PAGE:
Want to learn even more about Behavior Change Marketing? These articles are a great place to start:
If you and your team are trying to build an inspiring action brand, or know anyone else who may find this helpful, feel free to share this amongst them. If you want to join the conversation yourself, reach out to us on twitter, we’d love to hear from you.
Recently there has been an influx of ad-block applications appearing on the App Store. These apps were developed in response to consumer backlash about the amount of advertising people were receiving when browsing on their smart phones, and have thus far been popular. As of last week, the three most downloaded apps on the App Store were ad-blockers.
As a consumer, I understand some of the frustrations with mobile ads; they are often intrusive into my expected experience, they often act more as pop ups and are not inline with my scroll, and they are sometimes difficult to close with my fat thumbs. Additionally, I have found some video ads particularly annoying, as they tend to eat up my data more quickly. With that said, I also realize they may be necessary for me to continue viewing “free” content.
As a marketer, I share some of the frustrations but think most of the instances are a result of other marketers not doing an effective job of picking and choosing the placements that seamlessly integrate into the user experience. High impact sounds good and all, but if it annoys the consumer then all you are doing is drawing negative connotation to the brand and the ad.
As a marketer and consumer, I know there must be a better way to advertise and incorporate that advertising in my expected user experience. Companies like Sled Mobile are working to solve the issue by developing and serving high impact ads that are in stream with a user’s scroll, but more can certainly be done and not just from the delivery side but also from the creative and placement side.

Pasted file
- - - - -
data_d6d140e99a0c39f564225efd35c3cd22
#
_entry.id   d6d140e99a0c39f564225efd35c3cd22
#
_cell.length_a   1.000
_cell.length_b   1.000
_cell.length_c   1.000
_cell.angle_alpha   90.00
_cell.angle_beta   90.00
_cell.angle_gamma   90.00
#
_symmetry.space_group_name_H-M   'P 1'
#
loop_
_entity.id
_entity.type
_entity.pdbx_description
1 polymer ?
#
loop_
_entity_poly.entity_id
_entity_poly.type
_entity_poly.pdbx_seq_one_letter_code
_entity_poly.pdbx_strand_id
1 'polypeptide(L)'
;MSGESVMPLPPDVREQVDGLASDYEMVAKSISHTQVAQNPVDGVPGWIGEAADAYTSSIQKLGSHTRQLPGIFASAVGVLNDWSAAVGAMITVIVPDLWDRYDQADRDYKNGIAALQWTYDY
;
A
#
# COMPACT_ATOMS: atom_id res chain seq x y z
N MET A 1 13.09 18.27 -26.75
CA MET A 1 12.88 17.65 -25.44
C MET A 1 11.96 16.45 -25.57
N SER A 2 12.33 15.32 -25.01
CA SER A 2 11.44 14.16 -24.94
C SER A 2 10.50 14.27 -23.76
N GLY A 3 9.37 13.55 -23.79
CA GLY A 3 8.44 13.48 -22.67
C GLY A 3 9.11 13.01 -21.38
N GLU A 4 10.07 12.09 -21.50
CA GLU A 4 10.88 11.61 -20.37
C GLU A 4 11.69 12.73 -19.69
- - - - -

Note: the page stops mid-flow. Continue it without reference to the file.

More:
Planners need to be working harder to ensure that the ads they are placing are in an environment where the user is getting some good content. The user will then be more closely aware that the ad is the reason why the content is free ex: YouTube, but it needs to be something relevant to them individually. Broad and untargeted placements do not work on mobile; ads should be helpful and relevant.
From a creative standpoint, there should be more emphasis on unique and dynamic messaging. Messaged should be catered to location or user activity. The adaptation of a standard desktop display ad to mobile is no longer acceptable.
Being a consumer and marketer gives me a unique perspective; however the one perspective I am not afforded is that of the content provider. What will ad-blocking applications mean for them? Unfortunately, it could mean death. With ads being blocked, we must ask how the content provider is to stay in business. Everyone loves the idea of free content but unfortunately it’s just an idea and not a reality. Everything on the back end; writers, contributors, designers and webmasters must be paid for.
How is the content provider or publisher to stay in business if they cannot monetize on their offering and recoup some of the costs associated with content creation? Native or custom content is one option, but there certainly isn’t enough demand to fund a full content offering just yet. Would users visit a site if every piece of content on there was co-created by an advertiser? I think not.
Before we all go out and start downloading ad-blockers, we should first think about the possible repercussions on the content providers we know and love.
-Dan Sauvigné, Associate Media Director, Proove Accountable Media